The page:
Private Entity Securities. Mortgage-related securities may be issued by commercial banks, savings and loan institutions, mortgage bankers, private mortgage insurance companies and other non-governmental issuers. Timely payment of principal and interest on mortgage-related securities backed by pools created by non-governmental issuers often is supported partially by various forms of insurance or guarantees, including individual loan, title, pool and hazard insurance. The insurance and guarantees are issued by government entities, private insurers and the mortgage poolers. There can be no assurance that the private insurers or mortgage poolers can meet their obligations under the policies, so that if the issuers default on their obligations the holders of the security could sustain a loss. No insurance or guarantee covers the Portfolio or the price of the Portfolio’s shares. Mortgage-related securities issued by non-governmental issuers generally offer a higher rate of interest than government-agency and government-related securities because there are no direct or indirect government guarantees of payment.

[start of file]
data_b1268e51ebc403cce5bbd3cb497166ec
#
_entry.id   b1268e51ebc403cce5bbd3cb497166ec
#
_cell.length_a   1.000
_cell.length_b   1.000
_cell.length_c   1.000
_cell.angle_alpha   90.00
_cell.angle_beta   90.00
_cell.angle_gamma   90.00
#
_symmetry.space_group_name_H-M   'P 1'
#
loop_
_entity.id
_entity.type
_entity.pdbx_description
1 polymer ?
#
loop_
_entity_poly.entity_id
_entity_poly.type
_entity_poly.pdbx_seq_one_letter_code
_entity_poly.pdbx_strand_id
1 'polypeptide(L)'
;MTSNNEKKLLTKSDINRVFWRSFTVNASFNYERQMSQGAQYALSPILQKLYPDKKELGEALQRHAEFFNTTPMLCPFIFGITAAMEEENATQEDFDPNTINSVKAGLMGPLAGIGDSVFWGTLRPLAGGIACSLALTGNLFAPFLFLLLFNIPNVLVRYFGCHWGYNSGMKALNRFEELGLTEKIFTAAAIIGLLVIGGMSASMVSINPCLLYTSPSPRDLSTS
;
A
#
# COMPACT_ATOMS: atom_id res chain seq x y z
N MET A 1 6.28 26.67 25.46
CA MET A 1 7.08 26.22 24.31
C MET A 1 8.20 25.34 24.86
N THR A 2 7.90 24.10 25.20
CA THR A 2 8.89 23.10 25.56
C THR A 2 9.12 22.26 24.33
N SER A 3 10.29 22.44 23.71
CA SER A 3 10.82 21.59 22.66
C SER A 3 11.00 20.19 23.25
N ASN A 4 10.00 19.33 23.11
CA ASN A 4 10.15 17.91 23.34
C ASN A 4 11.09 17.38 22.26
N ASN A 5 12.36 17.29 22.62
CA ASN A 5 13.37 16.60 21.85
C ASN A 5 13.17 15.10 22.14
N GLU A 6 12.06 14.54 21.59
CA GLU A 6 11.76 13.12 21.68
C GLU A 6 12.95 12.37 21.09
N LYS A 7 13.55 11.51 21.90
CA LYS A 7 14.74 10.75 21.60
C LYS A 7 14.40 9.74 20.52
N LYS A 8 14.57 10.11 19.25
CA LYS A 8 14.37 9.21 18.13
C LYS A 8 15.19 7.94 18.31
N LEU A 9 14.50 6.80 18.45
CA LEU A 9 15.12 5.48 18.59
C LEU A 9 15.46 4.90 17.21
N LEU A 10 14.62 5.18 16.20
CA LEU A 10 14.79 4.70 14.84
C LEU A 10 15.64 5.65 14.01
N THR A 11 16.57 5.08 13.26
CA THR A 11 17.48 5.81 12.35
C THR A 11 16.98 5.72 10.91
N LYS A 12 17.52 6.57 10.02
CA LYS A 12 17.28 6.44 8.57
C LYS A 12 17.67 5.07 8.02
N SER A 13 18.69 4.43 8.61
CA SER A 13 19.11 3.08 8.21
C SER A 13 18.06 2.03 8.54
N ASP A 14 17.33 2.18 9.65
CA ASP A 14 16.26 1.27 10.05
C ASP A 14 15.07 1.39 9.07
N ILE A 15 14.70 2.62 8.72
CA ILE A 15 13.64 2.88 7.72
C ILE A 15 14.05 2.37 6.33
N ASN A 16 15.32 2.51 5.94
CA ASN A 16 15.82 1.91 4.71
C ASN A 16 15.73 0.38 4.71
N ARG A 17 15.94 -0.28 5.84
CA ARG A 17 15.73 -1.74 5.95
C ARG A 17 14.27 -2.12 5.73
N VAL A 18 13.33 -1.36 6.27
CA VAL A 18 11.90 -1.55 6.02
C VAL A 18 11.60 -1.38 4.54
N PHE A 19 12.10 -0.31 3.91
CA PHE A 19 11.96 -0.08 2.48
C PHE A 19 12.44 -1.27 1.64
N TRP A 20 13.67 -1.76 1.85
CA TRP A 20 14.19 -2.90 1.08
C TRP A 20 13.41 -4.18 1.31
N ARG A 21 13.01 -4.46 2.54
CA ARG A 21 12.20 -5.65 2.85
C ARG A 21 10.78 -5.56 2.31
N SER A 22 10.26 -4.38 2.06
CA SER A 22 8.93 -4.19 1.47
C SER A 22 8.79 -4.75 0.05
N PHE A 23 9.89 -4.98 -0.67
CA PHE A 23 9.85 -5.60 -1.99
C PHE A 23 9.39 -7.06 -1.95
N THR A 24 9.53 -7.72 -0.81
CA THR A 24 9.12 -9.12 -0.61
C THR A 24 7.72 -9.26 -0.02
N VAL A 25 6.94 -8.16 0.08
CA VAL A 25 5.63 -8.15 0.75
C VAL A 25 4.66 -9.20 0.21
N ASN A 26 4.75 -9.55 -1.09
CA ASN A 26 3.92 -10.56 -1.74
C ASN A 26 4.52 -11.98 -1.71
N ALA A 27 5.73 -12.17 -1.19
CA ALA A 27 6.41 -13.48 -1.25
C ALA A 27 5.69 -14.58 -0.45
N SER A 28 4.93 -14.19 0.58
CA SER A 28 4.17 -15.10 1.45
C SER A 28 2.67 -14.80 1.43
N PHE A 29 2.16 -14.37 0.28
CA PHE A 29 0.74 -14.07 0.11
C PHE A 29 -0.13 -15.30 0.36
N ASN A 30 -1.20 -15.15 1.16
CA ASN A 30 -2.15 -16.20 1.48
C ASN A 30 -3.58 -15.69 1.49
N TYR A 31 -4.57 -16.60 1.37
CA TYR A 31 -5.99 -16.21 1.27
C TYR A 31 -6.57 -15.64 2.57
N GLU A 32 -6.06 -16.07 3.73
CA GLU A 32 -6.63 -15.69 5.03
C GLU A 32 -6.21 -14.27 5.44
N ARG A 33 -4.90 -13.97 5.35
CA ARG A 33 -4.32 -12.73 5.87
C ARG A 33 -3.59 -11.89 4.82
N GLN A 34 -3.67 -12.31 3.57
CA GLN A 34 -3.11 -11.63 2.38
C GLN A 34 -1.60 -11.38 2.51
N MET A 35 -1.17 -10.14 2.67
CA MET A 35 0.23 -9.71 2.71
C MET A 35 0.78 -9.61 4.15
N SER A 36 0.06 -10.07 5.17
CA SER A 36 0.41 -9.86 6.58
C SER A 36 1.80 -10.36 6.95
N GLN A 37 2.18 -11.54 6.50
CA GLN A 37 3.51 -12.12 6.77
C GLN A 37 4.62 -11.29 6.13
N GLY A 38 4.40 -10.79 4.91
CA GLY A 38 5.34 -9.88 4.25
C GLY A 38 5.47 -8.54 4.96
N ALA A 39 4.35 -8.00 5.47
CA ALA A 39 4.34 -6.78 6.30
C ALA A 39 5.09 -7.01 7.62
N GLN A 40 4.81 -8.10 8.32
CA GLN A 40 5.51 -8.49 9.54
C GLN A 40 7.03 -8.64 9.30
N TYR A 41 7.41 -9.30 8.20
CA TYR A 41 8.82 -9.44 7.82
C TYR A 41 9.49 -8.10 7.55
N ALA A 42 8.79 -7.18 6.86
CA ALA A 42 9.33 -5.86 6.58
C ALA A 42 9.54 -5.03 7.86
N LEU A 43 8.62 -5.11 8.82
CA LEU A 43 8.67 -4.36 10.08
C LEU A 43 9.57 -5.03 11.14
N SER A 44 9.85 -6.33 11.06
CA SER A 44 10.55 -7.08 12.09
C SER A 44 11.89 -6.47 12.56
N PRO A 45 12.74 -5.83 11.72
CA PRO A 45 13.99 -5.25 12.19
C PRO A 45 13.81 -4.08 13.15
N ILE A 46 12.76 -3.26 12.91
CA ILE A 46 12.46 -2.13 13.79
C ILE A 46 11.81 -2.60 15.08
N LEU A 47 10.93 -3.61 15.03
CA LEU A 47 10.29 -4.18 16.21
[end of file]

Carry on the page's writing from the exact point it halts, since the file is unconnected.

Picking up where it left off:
CMO Residuals. CMO residuals are derivative mortgage securities issued by agencies or instrumentalities of the US Government or by private originators of, or investors in, mortgage loans, including savings and loan associations, mortgage banks, commercial banks, investment banks and special purpose subsidiaries of the foregoing (“CMO Residuals”).